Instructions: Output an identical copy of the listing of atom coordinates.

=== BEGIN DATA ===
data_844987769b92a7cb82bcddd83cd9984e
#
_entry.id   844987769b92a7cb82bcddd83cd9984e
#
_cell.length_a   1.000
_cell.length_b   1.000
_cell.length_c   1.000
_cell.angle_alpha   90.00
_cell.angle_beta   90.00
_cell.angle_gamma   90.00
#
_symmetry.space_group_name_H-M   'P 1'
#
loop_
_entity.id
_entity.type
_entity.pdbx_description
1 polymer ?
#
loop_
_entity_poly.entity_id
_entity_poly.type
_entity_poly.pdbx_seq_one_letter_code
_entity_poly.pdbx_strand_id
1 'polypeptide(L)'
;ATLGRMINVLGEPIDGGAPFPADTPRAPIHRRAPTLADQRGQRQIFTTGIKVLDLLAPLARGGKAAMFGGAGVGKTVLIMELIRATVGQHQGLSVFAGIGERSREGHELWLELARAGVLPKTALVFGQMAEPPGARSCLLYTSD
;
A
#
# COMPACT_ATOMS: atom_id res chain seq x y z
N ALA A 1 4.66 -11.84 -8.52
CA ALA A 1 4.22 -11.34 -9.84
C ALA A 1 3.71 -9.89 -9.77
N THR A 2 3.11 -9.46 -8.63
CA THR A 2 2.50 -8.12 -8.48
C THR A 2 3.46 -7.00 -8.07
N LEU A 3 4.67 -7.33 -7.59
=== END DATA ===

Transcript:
data_844987769b92a7cb82bcddd83cd9984e
#
_entry.id   844987769b92a7cb82bcddd83cd9984e
#
_cell.length_a   1.000
_cell.length_b   1.000
_cell.length_c   1.000
_cell.angle_alpha   90.00
_cell.angle_beta   90.00
_cell.angle_gamma   90.00
#
_symmetry.space_group_name_H-M   'P 1'
#
loop_
_entity.id
_entity.type
_entity.pdbx_description
1 polymer ?
#
loop_
_entity_poly.entity_id
_entity_poly.type
_entity_poly.pdbx_seq_one_letter_code
_entity_poly.pdbx_strand_id
1 'polypeptide(L)'
;ATLGRMINVLGEPIDGGAPFPADTPRAPIHRRAPTLADQRGQRQIFTTGIKVLDLLAPLARGGKAAMFGGAGVGKTVLIMELIRATVGQHQGLSVFAGIGERSREGHELWLELARAGVLPKTALVFGQMAEPPGARSCLLYTSD
;
A
#
# COMPACT_ATOMS: atom_id res chain seq x y z
N ALA A 1 4.66 -11.84 -8.52
CA ALA A 1 4.22 -11.34 -9.84
C ALA A 1 3.71 -9.89 -9.77
N THR A 2 3.11 -9.46 -8.63
CA THR A 2 2.50 -8.12 -8.48
C THR A 2 3.46 -7.00 -8.07
N LEU A 3 4.67 -7.33 -7.59